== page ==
However, now I can’t just eat whatever I want to whenever I want to. Take shot for dinner, oh, we have ice cream, you know, on second thought I think I’ll pass both injection and ice cream.

I’ve decided this for sure: I’ve been taking my pump for granted, and it’s time to cut it out and tell it that I love it. Maybe that’s why it broke in the first place. I’d completely forgotten that it hurts to take 20 units of lantus. Gah.

Also, giving yourself a shot in front of everyone sort of labels you as “freak show”. People already freak out when they see me check my bloodsugar, so much to the extreme that I’ve had to take precautions and go on trips to the bathroom or hide the darn tester under my desk. Giving yourself a shot is just one step to many above “stick a needle into finger and bleed”.

So, I am going to the bathroom and giving myself shots for lunch there. People might think I’ve got really bad diarrhea or something but at least they can miss the “horrifying part of sticking a needle into my arm”.

A little less freaking out, folks. And hold the applause.

I even have to sneak my needles into my lunch box so people don’t see them and wonder. I’m already the weirdo with blond hair who speaks English, so I’m going to try my very hardest not to become the weirdo who gives herself shots and bleeds for the fun of it. Nope, not a chance.


Claire Montgomery
Type 1 Diabetic, Teenage Diabetes Blogger, Cleanest-Stall-in-the-Bathroom-Searcher

Related Posts:
My Key to Life Broke

My Key To Life Broke

My brother came up with that one (the title). Actually, my insulin pump broke, but same difference, right?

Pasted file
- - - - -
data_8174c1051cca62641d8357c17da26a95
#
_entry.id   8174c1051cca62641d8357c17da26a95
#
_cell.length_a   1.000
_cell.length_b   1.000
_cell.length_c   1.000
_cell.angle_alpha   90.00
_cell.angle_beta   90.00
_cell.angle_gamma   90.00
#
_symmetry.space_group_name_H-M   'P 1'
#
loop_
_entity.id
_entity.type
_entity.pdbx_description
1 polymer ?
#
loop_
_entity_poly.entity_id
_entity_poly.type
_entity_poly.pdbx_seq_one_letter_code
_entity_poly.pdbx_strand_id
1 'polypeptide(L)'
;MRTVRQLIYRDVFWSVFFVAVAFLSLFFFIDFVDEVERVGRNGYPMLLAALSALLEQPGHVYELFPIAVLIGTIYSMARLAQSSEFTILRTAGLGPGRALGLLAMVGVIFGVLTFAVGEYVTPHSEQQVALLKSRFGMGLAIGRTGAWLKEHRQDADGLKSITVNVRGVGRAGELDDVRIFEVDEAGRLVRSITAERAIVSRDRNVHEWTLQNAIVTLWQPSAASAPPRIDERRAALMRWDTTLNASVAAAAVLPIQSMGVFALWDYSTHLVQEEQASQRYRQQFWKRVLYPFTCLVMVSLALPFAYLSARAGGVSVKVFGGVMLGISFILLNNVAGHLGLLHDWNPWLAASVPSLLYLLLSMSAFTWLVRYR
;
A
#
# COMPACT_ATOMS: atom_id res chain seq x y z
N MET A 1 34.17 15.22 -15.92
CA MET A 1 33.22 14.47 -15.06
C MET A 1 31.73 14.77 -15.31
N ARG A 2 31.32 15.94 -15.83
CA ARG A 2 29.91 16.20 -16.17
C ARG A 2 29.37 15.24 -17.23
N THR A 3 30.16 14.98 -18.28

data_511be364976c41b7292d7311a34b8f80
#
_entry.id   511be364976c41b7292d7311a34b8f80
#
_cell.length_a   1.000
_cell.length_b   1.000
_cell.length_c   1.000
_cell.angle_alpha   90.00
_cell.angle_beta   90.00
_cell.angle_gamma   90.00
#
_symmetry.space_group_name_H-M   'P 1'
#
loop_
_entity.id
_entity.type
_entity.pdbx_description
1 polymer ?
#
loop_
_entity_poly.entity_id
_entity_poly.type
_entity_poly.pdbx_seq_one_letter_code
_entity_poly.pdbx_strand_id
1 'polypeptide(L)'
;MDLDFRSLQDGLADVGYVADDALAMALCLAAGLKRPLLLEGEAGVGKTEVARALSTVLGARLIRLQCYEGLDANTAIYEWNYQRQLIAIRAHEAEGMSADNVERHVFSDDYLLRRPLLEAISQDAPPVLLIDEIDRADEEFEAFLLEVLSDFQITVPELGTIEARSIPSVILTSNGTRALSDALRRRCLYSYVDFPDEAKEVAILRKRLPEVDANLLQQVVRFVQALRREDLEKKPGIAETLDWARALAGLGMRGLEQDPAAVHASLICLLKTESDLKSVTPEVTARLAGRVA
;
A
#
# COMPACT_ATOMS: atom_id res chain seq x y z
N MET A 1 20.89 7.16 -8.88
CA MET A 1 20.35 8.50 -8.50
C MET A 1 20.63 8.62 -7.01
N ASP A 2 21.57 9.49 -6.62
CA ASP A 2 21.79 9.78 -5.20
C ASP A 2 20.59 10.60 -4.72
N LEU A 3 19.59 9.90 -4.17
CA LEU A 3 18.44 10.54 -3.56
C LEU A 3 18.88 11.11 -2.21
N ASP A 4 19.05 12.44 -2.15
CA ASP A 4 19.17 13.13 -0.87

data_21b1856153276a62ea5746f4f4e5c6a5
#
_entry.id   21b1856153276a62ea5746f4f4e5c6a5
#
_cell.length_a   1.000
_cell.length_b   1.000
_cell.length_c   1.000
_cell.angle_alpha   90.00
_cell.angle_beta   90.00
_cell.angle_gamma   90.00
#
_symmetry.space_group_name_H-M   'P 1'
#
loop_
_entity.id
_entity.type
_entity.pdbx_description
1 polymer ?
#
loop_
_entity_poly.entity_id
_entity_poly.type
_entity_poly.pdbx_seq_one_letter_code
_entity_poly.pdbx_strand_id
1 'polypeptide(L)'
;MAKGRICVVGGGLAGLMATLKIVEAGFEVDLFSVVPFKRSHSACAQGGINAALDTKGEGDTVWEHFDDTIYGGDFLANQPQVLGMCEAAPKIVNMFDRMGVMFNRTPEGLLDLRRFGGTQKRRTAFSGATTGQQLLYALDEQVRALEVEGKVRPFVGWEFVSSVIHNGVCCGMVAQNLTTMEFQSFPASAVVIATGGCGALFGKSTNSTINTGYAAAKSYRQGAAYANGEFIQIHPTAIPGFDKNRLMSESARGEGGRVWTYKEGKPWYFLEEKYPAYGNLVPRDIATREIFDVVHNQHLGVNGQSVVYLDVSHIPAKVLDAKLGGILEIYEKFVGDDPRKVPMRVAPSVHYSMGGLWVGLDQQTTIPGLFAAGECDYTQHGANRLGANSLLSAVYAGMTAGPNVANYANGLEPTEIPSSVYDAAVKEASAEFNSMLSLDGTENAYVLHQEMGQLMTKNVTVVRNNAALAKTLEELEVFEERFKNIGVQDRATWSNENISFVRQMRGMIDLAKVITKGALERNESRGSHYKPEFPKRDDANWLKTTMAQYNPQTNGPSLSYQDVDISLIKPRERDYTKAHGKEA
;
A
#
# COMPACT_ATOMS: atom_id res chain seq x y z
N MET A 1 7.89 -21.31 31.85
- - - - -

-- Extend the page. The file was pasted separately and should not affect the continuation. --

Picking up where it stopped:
I got home from school on Thursday and when I tried to bolus for a snack, none of my buttons would work. For those of you who don’t know, I use the MiniMed Paradigm 722.

So anyway, I was playing around with it and changed the battery a couple of times to make sure that it wasn’t a battery problem, and then I called Medtronic. Yup, sure enough it was broken. Lovely. Not.

So I’m back to injections for the next couple of days, and I’ve been quickly realizing why I went onto the pump in the first place and how much easier my life has been. (Not to offend those of you on injections. I’ve also realized how much cooler you guys are with having figured out how to make your life work with injections.)

It even gets more complicated then it already is. Remember how I live in Mexico? Well, that means mail is a lot more complicated. Usually Medtronic will send you another pump overnight and it will arrive the next day. That really isn’t an option when your living in Mexico. My dad regularly leaves to the US for work so we had the pump shipped to his next hotel.

Nonetheless, I am pumpless for the next few days. At first I thought it was awesome. I could wear what ever shirt I wanted to without my pump sticking out and there weren’t any holes in my body. But then I started to hate my 20 units of Lantus every night, taking a shot whenever I wanted a banana, and well, you get the idea.

We’ll see what happens.


Claire Montgomery
Type 1 Diabetic, Diabetes Blogger, Pumpless and Unhappy